Bucking tradition at the Ellensburg Rodeo

Kittitas County celebrates 100 years of roping, riding and wrestling at the Ellensburg Rodeo, considered one of the best in the country

Kittitas Valley, home to ranches, orchards and waving fields of Timothy hay, is every bit as bucolic as it was a century ago when, in 1923, the Ellensburg Rodeo first sprang from the gates. The area had long been a meeting place for Columbia Plateau tribes. Local bands of the Yakama relied on the valley for trade, pony racing and other competitions and celebrations. Ranchers first ran their cattle here in the 1850s, bringing roundups, fiestas and local ranch contests, all of which culminated in the town’s first rodeo. Professor Emeritus Mike Allen, ’85, is a founding member of the Ellensburg Rodeo Hall of Fame. While not the first in the state, Ellensburg’s rodeo was the first to gain national significance, he says: “By 1924, it was on the map and became one of the most important rodeos in the Pacific Northwest.”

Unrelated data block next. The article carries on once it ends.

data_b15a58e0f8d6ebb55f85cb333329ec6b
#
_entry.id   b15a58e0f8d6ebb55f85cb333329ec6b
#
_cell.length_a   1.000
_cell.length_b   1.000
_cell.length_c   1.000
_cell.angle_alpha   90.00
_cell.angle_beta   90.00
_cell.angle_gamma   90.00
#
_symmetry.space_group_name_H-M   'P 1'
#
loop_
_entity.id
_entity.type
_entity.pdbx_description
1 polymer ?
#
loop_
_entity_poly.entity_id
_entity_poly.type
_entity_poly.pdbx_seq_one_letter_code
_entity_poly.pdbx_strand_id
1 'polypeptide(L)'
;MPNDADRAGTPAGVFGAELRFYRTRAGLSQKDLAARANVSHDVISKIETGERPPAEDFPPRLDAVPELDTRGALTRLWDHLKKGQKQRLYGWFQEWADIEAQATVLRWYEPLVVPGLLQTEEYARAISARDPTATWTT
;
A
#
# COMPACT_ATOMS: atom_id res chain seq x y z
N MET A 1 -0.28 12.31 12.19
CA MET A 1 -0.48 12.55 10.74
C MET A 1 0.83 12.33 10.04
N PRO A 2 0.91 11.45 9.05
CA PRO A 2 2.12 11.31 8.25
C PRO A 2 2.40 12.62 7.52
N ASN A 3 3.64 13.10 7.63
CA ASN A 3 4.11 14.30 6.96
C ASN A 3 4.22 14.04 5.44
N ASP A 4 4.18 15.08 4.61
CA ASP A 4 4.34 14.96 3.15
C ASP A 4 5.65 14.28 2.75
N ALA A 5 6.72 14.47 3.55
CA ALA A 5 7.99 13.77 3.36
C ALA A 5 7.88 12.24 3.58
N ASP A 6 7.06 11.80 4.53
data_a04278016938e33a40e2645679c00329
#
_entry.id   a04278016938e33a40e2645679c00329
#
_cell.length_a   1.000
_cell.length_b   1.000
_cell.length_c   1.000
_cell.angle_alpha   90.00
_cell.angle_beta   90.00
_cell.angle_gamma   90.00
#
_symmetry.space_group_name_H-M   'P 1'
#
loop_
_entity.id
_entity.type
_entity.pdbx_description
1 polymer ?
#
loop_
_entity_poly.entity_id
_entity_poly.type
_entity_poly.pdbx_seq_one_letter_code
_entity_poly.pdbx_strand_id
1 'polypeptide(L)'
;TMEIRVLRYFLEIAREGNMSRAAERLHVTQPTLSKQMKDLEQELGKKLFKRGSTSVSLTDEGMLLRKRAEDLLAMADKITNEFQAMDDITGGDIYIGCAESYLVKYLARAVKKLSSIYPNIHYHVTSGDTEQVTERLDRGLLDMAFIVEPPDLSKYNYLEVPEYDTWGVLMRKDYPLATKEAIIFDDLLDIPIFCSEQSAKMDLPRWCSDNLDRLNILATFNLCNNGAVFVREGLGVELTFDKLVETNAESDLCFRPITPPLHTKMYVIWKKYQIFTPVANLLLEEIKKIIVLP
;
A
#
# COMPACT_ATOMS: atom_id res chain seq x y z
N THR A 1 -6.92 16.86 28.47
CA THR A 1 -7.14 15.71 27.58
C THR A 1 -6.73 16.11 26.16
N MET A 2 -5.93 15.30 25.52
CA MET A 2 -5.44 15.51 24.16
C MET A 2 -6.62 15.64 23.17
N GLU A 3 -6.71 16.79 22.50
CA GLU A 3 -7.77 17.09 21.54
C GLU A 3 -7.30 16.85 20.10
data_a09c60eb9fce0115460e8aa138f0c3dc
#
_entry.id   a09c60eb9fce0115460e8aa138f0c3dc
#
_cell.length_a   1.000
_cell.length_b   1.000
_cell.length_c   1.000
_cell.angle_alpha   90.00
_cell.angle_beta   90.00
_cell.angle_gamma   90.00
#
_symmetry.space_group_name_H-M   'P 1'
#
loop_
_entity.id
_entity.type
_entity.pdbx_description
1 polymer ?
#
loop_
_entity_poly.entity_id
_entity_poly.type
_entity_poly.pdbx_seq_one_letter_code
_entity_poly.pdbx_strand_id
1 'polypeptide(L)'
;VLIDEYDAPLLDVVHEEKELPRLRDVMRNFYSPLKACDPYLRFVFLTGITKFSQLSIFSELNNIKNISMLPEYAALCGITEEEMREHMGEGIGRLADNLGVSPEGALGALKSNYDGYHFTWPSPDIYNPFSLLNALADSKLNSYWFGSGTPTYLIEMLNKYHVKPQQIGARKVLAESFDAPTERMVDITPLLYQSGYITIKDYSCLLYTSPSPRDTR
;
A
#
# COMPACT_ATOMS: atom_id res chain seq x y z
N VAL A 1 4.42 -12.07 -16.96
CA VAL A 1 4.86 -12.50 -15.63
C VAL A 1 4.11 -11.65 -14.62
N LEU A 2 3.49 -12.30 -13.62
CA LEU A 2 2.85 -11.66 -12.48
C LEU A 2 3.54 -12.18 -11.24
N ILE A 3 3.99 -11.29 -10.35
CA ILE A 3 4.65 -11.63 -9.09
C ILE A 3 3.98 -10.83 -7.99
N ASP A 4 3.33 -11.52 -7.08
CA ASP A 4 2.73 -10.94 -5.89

Today, professional cowboys like Clay Stone, pictured here in 2022, come back to compete every September. But it has never lost that small-town feel, thanks to volunteers and organizers like Rick Cole, ’70, who serves on the rodeo’s board of directors, and former student Davis/Yellowash Washines, a Yakama elder as well as a member of the Native American Advisory Board at the Burke Museum. Tradition has it that the rodeo doesn’t start until several members of the Yakama Nation have ridden their horses down Craig’s Hill and into the arena. “That’s the moment you’ve got to be in the grandstands for,” Allen says. “Then the rodeo can begin.”